Designed by Toronto-based VYZR Technologies, a company that specializes in personal protective gear, the BioVYZR was crowdfunded on Indiegogo back in mid-April.

It features anti-fogging “windows” and a built-in hospital-grade air-purifying device that’ll let you stay protected from the coronavirus in sheer comfort.

And it’ll cost you US$250.

According to VYZR Technologies co-founder Yezin Al-Qaysi, haute hazmat suits like the BioVYZR are just what people need in order to feel safe again while flying.

And apparently, the concept has really taken off. Since its launch on Indiegogo, roughly 50,000 suits have been pre-ordered, totaling up to US$400,000 raised for the company.

Those early adopters can expect to receive their suits in the mail by the end of July.

Al-Qaysi also believes that people living in the ‘new normal’ have a right to expect certain levels of safety when going about their daily routines. One such necessity, he feels, is a Powered Air Purifying Respirator (PAPR).

“We’ve taken a product usually limited to health care and industrial settings that’s typically priced around US$1,800 and adapted it to be accessible to the public,” says Al-Qaysi.

The BioVYZR weighs less than three pounds and is easy to pack away when not in use.

Made of a smart combination of silicone, neoprene, and vinyl, the BioVYZR is worn with a chest harness, which is currently only available in general adult and general child sizes.

The suit itself sits on your shoulders, but due to its lightweight construction, it won’t bother you at all.

Though the suit is tightly sealed, you won’t have to worry about the shield fogging up. And according to Al-Qaysi, temperatures will only rise by 1 or 2 degrees when wearing the suit.

But there is one thing to note: Due to the sheer size of the suit, you’ll find that you’ve grown an extra four-to-five inches. Tall people might find this a little awkward.

Powering the suit’s PAPR is a set of lithium-ion batteries which can last up to 12 hours on a single charge.

While commercial airliners don’t allow lithium-ion batteries in checked luggage, most do allow them onboard as carry-ons instead.

The suit will also dampen external noise, which makes nightmarish long-haul journeys with wailing and crying babies a little more bearable.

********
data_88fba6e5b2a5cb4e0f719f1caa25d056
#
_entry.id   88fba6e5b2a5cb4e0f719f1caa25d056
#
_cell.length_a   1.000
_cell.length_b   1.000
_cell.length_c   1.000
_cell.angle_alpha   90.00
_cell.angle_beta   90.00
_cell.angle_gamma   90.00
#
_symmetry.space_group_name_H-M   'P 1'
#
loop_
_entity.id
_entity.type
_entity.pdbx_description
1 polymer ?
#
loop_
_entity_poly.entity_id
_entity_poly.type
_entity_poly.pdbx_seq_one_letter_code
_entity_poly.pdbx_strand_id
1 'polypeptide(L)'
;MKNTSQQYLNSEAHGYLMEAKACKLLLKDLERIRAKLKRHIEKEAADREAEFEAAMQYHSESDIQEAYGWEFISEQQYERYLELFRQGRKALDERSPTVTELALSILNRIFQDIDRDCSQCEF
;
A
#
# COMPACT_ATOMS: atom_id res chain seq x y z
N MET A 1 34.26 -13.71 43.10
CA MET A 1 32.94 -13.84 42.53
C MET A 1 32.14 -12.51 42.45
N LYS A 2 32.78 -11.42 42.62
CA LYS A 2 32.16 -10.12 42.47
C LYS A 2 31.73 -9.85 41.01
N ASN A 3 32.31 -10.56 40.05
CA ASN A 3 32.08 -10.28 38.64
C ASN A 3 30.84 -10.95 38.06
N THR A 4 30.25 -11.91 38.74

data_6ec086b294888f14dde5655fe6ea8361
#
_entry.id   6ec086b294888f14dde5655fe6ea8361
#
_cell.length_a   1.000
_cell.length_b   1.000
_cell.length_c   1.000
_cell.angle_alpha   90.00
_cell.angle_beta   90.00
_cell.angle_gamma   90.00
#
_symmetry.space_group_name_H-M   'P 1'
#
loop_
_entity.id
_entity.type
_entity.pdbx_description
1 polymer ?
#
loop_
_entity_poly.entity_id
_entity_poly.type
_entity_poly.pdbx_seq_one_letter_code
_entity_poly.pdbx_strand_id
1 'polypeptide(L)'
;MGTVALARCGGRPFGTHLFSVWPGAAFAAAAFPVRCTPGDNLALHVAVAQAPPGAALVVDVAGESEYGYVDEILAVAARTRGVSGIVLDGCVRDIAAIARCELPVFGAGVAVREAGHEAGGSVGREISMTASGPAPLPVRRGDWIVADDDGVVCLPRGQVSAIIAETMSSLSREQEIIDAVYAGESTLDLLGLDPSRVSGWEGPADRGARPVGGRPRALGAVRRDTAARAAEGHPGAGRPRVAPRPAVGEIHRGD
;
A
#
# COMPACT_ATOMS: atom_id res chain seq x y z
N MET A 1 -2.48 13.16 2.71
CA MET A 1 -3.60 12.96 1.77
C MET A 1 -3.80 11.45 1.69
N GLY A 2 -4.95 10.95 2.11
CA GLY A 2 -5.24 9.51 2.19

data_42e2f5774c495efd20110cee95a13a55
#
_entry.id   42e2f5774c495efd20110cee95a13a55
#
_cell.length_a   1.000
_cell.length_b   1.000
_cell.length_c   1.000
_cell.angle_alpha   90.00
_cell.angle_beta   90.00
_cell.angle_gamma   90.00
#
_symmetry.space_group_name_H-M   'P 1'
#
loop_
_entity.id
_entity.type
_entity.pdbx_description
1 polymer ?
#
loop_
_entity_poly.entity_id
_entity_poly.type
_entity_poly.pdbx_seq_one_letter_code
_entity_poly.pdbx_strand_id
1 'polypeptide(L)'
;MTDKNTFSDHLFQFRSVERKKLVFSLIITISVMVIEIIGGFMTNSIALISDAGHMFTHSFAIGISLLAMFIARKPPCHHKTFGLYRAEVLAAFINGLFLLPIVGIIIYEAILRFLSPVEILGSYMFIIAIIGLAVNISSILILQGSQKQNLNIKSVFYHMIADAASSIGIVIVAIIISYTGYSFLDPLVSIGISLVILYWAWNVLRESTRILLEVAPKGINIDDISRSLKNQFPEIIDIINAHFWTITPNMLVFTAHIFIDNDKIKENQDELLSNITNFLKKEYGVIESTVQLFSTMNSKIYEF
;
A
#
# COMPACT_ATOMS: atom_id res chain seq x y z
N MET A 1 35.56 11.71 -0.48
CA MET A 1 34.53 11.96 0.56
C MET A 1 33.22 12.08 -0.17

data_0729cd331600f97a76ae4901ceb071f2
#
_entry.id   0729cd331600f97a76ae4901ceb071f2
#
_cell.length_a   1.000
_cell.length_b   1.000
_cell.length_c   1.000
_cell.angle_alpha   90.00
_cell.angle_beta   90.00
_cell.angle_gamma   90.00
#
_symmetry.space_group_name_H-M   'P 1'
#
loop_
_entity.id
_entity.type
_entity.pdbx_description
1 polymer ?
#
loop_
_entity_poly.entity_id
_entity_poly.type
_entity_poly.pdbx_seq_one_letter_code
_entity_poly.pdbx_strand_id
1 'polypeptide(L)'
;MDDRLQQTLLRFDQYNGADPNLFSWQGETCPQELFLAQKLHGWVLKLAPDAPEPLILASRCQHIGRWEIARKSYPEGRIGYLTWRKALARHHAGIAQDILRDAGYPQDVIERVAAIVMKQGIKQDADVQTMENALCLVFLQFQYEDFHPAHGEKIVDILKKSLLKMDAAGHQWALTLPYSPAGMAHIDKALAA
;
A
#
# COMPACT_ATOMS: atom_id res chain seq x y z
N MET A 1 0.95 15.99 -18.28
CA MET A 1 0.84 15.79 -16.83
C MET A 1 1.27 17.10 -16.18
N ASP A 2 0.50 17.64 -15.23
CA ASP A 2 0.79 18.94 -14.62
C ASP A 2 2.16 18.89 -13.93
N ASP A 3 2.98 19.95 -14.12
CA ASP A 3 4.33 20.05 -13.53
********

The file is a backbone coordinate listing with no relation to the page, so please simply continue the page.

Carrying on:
Plus, if anyone sees you in that suit, its size will block out even the most awkward of small-talking seat neighbors.

But of course, it’s safe to say that BioVYZR isn’t for everyone.

While the benefits of BioVYZR are loud and clear, that doesn’t necessarily mean you should drop a hot US$250 on something that you won’t necessarily be using all the time.

After all, despite how easy it may be to stow away, it’s still a rather large contraption when in use.

It’s not exactly a subtle piece of gear.

But if you’re a severe germaphobe with the cash to spare, the BioVYZR might be a worthwhile investment.


A few weeks after Apple announced it would start developing its own silicon chip for Mac computers, we have a solid lead on what the first computer to use it might be.

TF International Securities analyst Ming-Chi Kuo said in a research note on Friday that a new 13.3-inch Macbook Pro will debut Apple’s original silicon chips. According to Kuo’s note, spotted by MacRumors, it will enter production in a matter of months, presumably in time for a late 2020 or early 2021 launch. Aside from new chips, it’ll closely resemble the most recent Macbook Pro model.

Beyond that, Kuo predicts a new Macbook Air with the same chip in either late 2020 or early 2021. He also predicted new 16-inch and 14.1-inch Macbook Pros with mini-LED displays for late 2021 releases.

None of this is horribly surprising, obviously, as Apple releases new laptops on a regular basis. This is potentially fascinating because we could have two otherwise identical Macbook Pro models on the market later in 2020, one with an older Intel chip, and one with a new Apple chip. Apple claims its new custom silicon chips will enable better battery life due to more efficient power consumption, among other performance enhancements.

Given how expensive new Macbook Pros tend to be, get excited to either break the bank or just wait until a few years from now until you can get one refurbished.


FACEBOOK antara laman media sosial yang popular dalam kalangan pengguna selain Instagram dan juga Twitter.

Kira Facebook ni abang sulunglah sebelum lahirnya Instagram, Twitter dan paling hangat kini TikTok.

Terbaharu, pengguna laman sosial Facebook kini berpeluang untuk menikmati kemas kini terbaru menerusi aplikasi berkenaan.